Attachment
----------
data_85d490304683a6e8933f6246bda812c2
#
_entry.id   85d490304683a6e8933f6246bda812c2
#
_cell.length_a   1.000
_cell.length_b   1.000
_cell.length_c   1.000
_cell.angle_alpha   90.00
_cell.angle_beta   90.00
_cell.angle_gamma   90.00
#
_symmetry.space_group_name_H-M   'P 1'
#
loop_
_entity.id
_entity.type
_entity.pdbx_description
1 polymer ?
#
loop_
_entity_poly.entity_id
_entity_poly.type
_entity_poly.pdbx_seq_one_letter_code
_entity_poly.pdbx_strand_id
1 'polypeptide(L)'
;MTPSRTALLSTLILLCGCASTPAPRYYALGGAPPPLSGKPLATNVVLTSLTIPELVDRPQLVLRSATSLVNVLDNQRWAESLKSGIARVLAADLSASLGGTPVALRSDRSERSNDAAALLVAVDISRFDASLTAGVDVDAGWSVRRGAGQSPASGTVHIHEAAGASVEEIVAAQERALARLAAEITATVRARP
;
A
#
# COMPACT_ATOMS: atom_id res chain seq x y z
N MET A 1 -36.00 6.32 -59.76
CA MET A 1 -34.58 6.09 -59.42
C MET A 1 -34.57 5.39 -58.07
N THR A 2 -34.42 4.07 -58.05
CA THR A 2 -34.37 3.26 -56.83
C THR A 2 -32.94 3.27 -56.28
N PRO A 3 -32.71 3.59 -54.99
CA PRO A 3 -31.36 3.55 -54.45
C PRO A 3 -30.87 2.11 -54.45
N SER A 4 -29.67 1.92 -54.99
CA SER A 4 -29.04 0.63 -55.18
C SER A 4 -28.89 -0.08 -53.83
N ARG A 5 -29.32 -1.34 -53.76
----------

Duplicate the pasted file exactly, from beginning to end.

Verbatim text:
data_85d490304683a6e8933f6246bda812c2
#
_entry.id   85d490304683a6e8933f6246bda812c2
#
_cell.length_a   1.000
_cell.length_b   1.000
_cell.length_c   1.000
_cell.angle_alpha   90.00
_cell.angle_beta   90.00
_cell.angle_gamma   90.00
#
_symmetry.space_group_name_H-M   'P 1'
#
loop_
_entity.id
_entity.type
_entity.pdbx_description
1 polymer ?
#
loop_
_entity_poly.entity_id
_entity_poly.type
_entity_poly.pdbx_seq_one_letter_code
_entity_poly.pdbx_strand_id
1 'polypeptide(L)'
;MTPSRTALLSTLILLCGCASTPAPRYYALGGAPPPLSGKPLATNVVLTSLTIPELVDRPQLVLRSATSLVNVLDNQRWAESLKSGIARVLAADLSASLGGTPVALRSDRSERSNDAAALLVAVDISRFDASLTAGVDVDAGWSVRRGAGQSPASGTVHIHEAAGASVEEIVAAQERALARLAAEITATVRARP
;
A
#
# COMPACT_ATOMS: atom_id res chain seq x y z
N MET A 1 -36.00 6.32 -59.76
CA MET A 1 -34.58 6.09 -59.42
C MET A 1 -34.57 5.39 -58.07
N THR A 2 -34.42 4.07 -58.05
CA THR A 2 -34.37 3.26 -56.83
C THR A 2 -32.94 3.27 -56.28
N PRO A 3 -32.71 3.59 -54.99
CA PRO A 3 -31.36 3.55 -54.45
C PRO A 3 -30.87 2.11 -54.45
N SER A 4 -29.67 1.92 -54.99
CA SER A 4 -29.04 0.63 -55.18
C SER A 4 -28.89 -0.08 -53.83
N ARG A 5 -29.32 -1.34 -53.76